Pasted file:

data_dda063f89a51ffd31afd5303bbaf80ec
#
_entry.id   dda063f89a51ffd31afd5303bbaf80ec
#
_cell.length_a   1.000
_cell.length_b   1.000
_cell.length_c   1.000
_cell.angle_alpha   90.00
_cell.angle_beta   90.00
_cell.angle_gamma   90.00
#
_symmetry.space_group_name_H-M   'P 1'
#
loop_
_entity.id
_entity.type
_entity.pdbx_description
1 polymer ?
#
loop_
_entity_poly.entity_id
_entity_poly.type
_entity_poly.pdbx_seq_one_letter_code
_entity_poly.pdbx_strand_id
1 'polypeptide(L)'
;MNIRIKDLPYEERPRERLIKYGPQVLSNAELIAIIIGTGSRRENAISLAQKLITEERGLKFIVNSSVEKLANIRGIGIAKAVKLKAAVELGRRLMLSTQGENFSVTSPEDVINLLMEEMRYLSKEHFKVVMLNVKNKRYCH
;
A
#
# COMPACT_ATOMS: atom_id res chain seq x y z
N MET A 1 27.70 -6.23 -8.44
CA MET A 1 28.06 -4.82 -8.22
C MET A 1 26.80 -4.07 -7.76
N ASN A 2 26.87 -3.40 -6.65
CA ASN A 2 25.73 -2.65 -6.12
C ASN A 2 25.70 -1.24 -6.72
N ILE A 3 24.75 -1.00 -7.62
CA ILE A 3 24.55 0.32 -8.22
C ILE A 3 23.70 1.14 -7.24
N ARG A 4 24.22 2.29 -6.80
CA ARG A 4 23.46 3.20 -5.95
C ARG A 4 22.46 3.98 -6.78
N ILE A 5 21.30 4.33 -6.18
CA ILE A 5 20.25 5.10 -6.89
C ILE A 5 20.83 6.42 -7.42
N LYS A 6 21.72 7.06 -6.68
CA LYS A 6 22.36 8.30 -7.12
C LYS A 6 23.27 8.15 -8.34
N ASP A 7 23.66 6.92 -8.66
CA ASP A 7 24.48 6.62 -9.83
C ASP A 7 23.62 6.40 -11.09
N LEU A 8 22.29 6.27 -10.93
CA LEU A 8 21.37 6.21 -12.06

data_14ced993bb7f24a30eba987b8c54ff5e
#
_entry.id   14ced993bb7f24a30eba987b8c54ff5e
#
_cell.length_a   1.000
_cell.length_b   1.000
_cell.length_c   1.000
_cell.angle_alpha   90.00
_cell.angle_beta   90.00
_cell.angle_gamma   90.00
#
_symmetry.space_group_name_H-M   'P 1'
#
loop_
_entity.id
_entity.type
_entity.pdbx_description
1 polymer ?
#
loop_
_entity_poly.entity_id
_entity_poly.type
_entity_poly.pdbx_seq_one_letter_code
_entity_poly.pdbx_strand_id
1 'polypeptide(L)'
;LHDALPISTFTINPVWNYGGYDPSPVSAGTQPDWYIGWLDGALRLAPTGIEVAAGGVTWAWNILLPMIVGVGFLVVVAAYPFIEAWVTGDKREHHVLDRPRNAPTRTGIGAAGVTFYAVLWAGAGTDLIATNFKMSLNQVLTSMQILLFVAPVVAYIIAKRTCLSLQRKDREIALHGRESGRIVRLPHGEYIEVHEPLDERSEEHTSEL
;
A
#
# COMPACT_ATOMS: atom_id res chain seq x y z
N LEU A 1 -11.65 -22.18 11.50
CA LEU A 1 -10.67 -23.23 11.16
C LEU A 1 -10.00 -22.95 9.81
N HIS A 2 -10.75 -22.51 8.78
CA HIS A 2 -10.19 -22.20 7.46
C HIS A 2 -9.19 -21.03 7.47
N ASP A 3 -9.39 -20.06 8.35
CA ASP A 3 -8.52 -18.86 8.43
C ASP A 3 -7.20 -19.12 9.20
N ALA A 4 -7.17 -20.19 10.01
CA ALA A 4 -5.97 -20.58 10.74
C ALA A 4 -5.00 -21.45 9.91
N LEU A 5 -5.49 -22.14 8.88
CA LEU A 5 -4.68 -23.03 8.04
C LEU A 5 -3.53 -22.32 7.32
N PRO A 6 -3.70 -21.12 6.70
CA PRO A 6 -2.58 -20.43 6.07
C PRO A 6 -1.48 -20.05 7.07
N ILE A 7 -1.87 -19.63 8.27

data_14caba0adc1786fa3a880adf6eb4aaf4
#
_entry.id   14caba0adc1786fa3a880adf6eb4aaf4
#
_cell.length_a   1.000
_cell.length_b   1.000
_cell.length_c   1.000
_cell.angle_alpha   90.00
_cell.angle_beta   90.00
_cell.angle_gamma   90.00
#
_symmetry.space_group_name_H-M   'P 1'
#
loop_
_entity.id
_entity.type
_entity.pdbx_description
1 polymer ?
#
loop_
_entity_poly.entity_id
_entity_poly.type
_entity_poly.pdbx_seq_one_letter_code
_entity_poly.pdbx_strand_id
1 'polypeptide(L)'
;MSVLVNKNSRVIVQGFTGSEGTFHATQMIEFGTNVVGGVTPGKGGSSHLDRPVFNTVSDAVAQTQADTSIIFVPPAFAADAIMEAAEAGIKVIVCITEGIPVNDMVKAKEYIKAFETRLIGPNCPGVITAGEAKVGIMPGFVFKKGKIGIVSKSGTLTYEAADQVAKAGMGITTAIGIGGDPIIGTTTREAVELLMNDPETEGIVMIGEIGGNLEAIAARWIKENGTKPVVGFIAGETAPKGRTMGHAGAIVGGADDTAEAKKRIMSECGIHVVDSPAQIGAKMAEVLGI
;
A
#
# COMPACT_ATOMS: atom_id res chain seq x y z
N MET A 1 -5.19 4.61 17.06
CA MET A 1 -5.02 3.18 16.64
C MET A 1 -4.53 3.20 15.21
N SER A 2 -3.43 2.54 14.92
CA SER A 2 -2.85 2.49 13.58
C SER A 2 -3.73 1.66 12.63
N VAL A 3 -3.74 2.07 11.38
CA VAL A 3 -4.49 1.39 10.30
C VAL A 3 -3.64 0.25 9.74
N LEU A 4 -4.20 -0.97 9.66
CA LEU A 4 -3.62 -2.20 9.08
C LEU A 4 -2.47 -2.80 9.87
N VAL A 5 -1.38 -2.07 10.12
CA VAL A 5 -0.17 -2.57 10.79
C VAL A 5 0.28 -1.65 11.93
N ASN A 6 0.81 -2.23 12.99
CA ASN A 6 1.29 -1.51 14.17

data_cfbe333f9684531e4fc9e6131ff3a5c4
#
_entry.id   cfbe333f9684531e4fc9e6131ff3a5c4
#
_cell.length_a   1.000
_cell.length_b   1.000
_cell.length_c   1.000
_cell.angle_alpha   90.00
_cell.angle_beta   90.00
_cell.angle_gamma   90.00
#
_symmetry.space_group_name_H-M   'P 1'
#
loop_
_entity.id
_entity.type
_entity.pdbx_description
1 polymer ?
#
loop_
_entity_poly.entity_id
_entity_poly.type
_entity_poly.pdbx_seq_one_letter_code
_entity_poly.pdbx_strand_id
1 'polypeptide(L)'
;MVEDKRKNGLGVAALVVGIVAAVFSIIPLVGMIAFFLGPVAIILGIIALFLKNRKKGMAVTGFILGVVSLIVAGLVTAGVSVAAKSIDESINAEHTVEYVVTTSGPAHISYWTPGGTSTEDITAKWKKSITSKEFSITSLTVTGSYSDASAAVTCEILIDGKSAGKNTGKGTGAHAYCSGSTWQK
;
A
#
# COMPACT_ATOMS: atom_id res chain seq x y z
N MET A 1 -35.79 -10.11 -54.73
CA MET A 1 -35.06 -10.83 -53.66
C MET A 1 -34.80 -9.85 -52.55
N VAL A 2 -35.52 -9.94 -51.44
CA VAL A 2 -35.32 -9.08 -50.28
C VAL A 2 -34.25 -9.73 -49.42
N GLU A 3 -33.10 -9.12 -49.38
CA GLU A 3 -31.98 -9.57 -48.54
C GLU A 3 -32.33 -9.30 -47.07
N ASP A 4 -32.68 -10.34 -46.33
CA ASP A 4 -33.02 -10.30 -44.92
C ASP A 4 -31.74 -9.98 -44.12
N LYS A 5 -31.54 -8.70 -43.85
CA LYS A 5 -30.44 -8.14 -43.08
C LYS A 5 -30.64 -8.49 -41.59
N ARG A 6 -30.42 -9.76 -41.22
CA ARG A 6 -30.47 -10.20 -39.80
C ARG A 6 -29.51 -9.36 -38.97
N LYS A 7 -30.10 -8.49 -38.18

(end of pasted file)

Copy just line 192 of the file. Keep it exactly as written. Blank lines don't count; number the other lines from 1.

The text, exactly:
N LYS A 5 -31.54 -8.70 -43.85